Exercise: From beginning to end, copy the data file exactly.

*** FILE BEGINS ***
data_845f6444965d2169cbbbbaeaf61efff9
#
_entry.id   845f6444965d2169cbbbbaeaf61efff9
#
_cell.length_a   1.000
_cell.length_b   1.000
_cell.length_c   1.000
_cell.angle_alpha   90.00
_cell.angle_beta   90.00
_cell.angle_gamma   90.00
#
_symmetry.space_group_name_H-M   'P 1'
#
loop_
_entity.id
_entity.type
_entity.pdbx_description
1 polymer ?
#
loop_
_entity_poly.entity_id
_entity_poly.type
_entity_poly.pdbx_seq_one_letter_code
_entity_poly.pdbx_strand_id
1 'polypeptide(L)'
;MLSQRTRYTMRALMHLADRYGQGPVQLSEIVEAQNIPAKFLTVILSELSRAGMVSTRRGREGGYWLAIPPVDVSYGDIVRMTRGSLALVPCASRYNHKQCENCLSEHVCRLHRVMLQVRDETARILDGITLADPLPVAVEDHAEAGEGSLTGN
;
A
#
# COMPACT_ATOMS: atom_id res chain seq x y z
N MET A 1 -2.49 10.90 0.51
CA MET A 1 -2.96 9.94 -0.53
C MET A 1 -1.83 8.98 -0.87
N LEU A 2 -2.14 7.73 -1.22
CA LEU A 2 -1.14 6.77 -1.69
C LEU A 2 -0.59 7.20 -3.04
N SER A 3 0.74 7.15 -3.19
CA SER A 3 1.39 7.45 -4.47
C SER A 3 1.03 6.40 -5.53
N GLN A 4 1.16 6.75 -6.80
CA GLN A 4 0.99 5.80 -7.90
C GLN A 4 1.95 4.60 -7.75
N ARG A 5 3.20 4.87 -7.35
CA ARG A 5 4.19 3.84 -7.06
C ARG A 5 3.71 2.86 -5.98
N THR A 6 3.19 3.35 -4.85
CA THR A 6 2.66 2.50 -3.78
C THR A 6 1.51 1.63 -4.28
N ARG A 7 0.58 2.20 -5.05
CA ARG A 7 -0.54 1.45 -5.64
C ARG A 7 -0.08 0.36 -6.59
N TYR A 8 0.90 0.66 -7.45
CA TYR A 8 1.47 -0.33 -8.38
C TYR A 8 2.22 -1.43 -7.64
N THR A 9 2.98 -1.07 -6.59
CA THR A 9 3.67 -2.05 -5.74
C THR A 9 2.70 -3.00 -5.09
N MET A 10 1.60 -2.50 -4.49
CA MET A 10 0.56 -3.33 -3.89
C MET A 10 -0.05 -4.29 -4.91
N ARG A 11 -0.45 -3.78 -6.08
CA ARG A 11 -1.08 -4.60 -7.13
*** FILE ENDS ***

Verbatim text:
data_845f6444965d2169cbbbbaeaf61efff9
#
_entry.id   845f6444965d2169cbbbbaeaf61efff9
#
_cell.length_a   1.000
_cell.length_b   1.000
_cell.length_c   1.000
_cell.angle_alpha   90.00
_cell.angle_beta   90.00
_cell.angle_gamma   90.00
#
_symmetry.space_group_name_H-M   'P 1'
#
loop_
_entity.id
_entity.type
_entity.pdbx_description
1 polymer ?
#
loop_
_entity_poly.entity_id
_entity_poly.type
_entity_poly.pdbx_seq_one_letter_code
_entity_poly.pdbx_strand_id
1 'polypeptide(L)'
;MLSQRTRYTMRALMHLADRYGQGPVQLSEIVEAQNIPAKFLTVILSELSRAGMVSTRRGREGGYWLAIPPVDVSYGDIVRMTRGSLALVPCASRYNHKQCENCLSEHVCRLHRVMLQVRDETARILDGITLADPLPVAVEDHAEAGEGSLTGN
;
A
#
# COMPACT_ATOMS: atom_id res chain seq x y z
N MET A 1 -2.49 10.90 0.51
CA MET A 1 -2.96 9.94 -0.53
C MET A 1 -1.83 8.98 -0.87
N LEU A 2 -2.14 7.73 -1.22
CA LEU A 2 -1.14 6.77 -1.69
C LEU A 2 -0.59 7.20 -3.04
N SER A 3 0.74 7.15 -3.19
CA SER A 3 1.39 7.45 -4.47
C SER A 3 1.03 6.40 -5.53
N GLN A 4 1.16 6.75 -6.80
CA GLN A 4 0.99 5.80 -7.90
C GLN A 4 1.95 4.60 -7.75
N ARG A 5 3.20 4.87 -7.35
CA ARG A 5 4.19 3.84 -7.06
C ARG A 5 3.71 2.86 -5.98
N THR A 6 3.19 3.35 -4.85
CA THR A 6 2.66 2.50 -3.78
C THR A 6 1.51 1.63 -4.28
N ARG A 7 0.58 2.20 -5.05
CA ARG A 7 -0.54 1.45 -5.64
C ARG A 7 -0.08 0.36 -6.59
N TYR A 8 0.90 0.66 -7.45
CA TYR A 8 1.47 -0.33 -8.38
C TYR A 8 2.22 -1.43 -7.64
N THR A 9 2.98 -1.07 -6.59
CA THR A 9 3.67 -2.05 -5.74
C THR A 9 2.70 -3.00 -5.09
N MET A 10 1.60 -2.50 -4.49
CA MET A 10 0.56 -3.33 -3.89
C MET A 10 -0.05 -4.29 -4.91
N ARG A 11 -0.45 -3.78 -6.08
CA ARG A 11 -1.08 -4.60 -7.13